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Mazda’s CX-3 reaching for top spot


There is no denying that the new Mazda product portfolio is impressive, the Mazda2 and Mazda3 are great contenders within their respective segments while the CX-5 continues to impress in the sales charts. We are currently in the SUV era and therefore it is only good business practise for a manufacturer to get with the times. Enter the Mazda CX-3, the Japanese brands compact crossover.

From an exterior point of view I think that everyone will agree that this looks every bit the modern crossover part, with flowing lines, a sloping roofline and the familiar Mazda family face. My test unit looked particularly sporty with the silver and black 18-inch alloy wheels fitted.

Those familiar with new Mazda interiors will find no surprises with the same centre-mounted infotainment screen, the system itself features Bluetooth/USB compatibility as well as smartphone integration. I used the Stitcher internet radio streaming app on my phone through the apps compatibility with the Mazda infotainment system. That means that I had all of my favourite podcasts playing while I drove.

The build quality is also exceptional while I also noted a well laid out instrument cluster and steering wheel, the ergonomics are very Germanic.  Space inside is good for front occupants however I found the rear section to be slightly cramped while the boot is also very small at a shade over 260 litres. In fact, its Mazda3 sibling has a more capacious interior, which is strange considering the SUV-versions of vehicles normally operate on the premise of more space and an increased ride height.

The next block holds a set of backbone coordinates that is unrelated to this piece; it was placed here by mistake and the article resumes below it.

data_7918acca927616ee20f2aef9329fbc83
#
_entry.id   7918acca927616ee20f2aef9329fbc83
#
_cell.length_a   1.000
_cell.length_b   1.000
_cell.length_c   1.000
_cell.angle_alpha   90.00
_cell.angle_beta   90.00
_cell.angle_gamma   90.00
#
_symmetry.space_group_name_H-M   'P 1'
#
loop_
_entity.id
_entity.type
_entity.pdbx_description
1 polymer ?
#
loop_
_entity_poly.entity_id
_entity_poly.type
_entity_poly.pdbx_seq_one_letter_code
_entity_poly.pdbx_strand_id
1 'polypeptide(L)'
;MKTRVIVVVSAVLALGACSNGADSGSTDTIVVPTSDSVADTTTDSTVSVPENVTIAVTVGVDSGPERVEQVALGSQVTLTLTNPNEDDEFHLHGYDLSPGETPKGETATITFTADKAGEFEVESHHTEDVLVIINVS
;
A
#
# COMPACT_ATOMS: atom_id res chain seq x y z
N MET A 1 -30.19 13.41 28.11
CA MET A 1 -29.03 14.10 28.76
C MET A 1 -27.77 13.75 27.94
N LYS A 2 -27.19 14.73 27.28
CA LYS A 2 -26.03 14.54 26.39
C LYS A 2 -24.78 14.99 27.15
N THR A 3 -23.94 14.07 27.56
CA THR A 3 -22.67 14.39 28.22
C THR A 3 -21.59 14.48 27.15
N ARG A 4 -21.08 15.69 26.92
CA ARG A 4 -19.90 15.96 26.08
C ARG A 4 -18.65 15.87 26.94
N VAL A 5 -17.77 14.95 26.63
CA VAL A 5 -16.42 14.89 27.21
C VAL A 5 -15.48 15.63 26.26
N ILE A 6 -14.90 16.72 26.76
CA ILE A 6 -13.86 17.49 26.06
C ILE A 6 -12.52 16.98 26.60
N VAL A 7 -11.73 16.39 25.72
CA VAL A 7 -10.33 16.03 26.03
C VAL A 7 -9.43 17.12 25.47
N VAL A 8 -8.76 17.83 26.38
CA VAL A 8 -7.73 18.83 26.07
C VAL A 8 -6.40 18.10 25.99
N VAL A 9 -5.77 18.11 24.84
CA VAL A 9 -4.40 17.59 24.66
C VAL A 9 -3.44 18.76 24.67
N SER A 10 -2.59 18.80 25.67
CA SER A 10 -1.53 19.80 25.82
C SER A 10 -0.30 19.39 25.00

Under the hood we find a 2.0 litre naturally aspirated motor with 115kW/204Nm on tap. I found that the unit was more than capable of getting me down the road however the automatic gearbox feels very old-school and, like in the Mazda3, when pushing on the vehicle sounds a bit strained. In terms of consumption I managed a figure of 7.8 litres/100km which is commendable on a mixed cycle.

The ride and handling is where the CX-3 impressed me though. I got the impression that I would be able to do long distance trips in the car, it just cruises very nicely. There is a drive select toggle near the gear lever which allows for a ‘Sport’ mode however I suggest leaving that alone and taking things easy, the car responds a lot better to that.

The model that I spent a week with was the range-topping 2.0 litre Individual automatic. It will set you back R325 900 which is reasonable for a vehicle with as much kit at the Individual variants receive however a quick gander at the rest of the range and I feel that the 2.0 litre auto in Dynamique trim represents better value at some R40 000 cheaper while only sacrificing LED lighting, cruise control, read park distance control and sat nav.


The new CX-3 is very close to the top of the compact crossover pile for me, it is superbly built, well-priced, well-specified, looks good and performs and rides well too while its shortcomings are few and far between.

All CX-3 models come with a three year/ unlimited mileage warranty as well as a three year/ unlimited mileage service plan.

Article written by Sean Nurse
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